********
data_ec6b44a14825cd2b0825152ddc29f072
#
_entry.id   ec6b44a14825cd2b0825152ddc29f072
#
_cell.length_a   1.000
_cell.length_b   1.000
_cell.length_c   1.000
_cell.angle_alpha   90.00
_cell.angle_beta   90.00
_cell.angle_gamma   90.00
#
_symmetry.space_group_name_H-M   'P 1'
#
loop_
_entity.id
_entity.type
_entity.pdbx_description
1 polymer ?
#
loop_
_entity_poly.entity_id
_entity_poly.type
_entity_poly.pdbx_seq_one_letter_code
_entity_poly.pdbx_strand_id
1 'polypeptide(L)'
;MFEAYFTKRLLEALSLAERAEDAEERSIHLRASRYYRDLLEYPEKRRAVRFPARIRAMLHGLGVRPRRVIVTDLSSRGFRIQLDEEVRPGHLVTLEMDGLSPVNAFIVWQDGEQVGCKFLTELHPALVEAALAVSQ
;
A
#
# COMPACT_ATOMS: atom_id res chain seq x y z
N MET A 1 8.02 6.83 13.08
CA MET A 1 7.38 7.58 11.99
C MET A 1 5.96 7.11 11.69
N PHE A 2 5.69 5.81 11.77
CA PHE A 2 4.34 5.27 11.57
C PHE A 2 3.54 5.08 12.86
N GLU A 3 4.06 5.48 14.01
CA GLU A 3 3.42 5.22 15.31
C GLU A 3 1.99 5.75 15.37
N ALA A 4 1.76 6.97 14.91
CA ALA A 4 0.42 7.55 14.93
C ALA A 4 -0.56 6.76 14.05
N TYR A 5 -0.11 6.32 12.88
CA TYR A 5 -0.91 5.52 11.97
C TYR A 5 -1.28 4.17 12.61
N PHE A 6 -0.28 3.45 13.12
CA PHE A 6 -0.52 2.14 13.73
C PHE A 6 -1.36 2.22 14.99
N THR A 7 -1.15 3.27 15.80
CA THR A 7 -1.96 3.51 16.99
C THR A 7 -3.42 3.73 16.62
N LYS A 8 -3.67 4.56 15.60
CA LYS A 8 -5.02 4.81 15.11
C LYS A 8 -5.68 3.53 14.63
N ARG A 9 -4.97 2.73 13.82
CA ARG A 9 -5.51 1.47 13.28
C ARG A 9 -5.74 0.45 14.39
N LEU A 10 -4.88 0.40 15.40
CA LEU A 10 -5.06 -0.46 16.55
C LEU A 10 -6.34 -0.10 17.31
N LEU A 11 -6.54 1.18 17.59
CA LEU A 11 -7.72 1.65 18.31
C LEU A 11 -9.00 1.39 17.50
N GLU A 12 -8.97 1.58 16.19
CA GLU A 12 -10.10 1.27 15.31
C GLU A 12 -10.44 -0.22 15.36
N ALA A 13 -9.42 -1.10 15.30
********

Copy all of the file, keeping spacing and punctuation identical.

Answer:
data_ec6b44a14825cd2b0825152ddc29f072
#
_entry.id   ec6b44a14825cd2b0825152ddc29f072
#
_cell.length_a   1.000
_cell.length_b   1.000
_cell.length_c   1.000
_cell.angle_alpha   90.00
_cell.angle_beta   90.00
_cell.angle_gamma   90.00
#
_symmetry.space_group_name_H-M   'P 1'
#
loop_
_entity.id
_entity.type
_entity.pdbx_description
1 polymer ?
#
loop_
_entity_poly.entity_id
_entity_poly.type
_entity_poly.pdbx_seq_one_letter_code
_entity_poly.pdbx_strand_id
1 'polypeptide(L)'
;MFEAYFTKRLLEALSLAERAEDAEERSIHLRASRYYRDLLEYPEKRRAVRFPARIRAMLHGLGVRPRRVIVTDLSSRGFRIQLDEEVRPGHLVTLEMDGLSPVNAFIVWQDGEQVGCKFLTELHPALVEAALAVSQ
;
A
#
# COMPACT_ATOMS: atom_id res chain seq x y z
N MET A 1 8.02 6.83 13.08
CA MET A 1 7.38 7.58 11.99
C MET A 1 5.96 7.11 11.69
N PHE A 2 5.69 5.81 11.77
CA PHE A 2 4.34 5.27 11.57
C PHE A 2 3.54 5.08 12.86
N GLU A 3 4.06 5.48 14.01
CA GLU A 3 3.42 5.22 15.31
C GLU A 3 1.99 5.75 15.37
N ALA A 4 1.76 6.97 14.91
CA ALA A 4 0.42 7.55 14.93
C ALA A 4 -0.56 6.76 14.05
N TYR A 5 -0.11 6.32 12.88
CA TYR A 5 -0.91 5.52 11.97
C TYR A 5 -1.28 4.17 12.61
N PHE A 6 -0.28 3.45 13.12
CA PHE A 6 -0.52 2.14 13.73
C PHE A 6 -1.36 2.22 14.99
N THR A 7 -1.15 3.27 15.80
CA THR A 7 -1.96 3.51 16.99
C THR A 7 -3.42 3.73 16.62
N LYS A 8 -3.67 4.56 15.60
CA LYS A 8 -5.02 4.81 15.11
C LYS A 8 -5.68 3.53 14.63
N ARG A 9 -4.97 2.73 13.82
CA ARG A 9 -5.51 1.47 13.28
C ARG A 9 -5.74 0.45 14.39
N LEU A 10 -4.88 0.40 15.40
CA LEU A 10 -5.06 -0.46 16.55
C LEU A 10 -6.34 -0.10 17.31
N LEU A 11 -6.54 1.18 17.59
CA LEU A 11 -7.72 1.65 18.31
C LEU A 11 -9.00 1.39 17.50
N GLU A 12 -8.97 1.58 16.19
CA GLU A 12 -10.10 1.27 15.31
C GLU A 12 -10.44 -0.22 15.36
N ALA A 13 -9.42 -1.10 15.30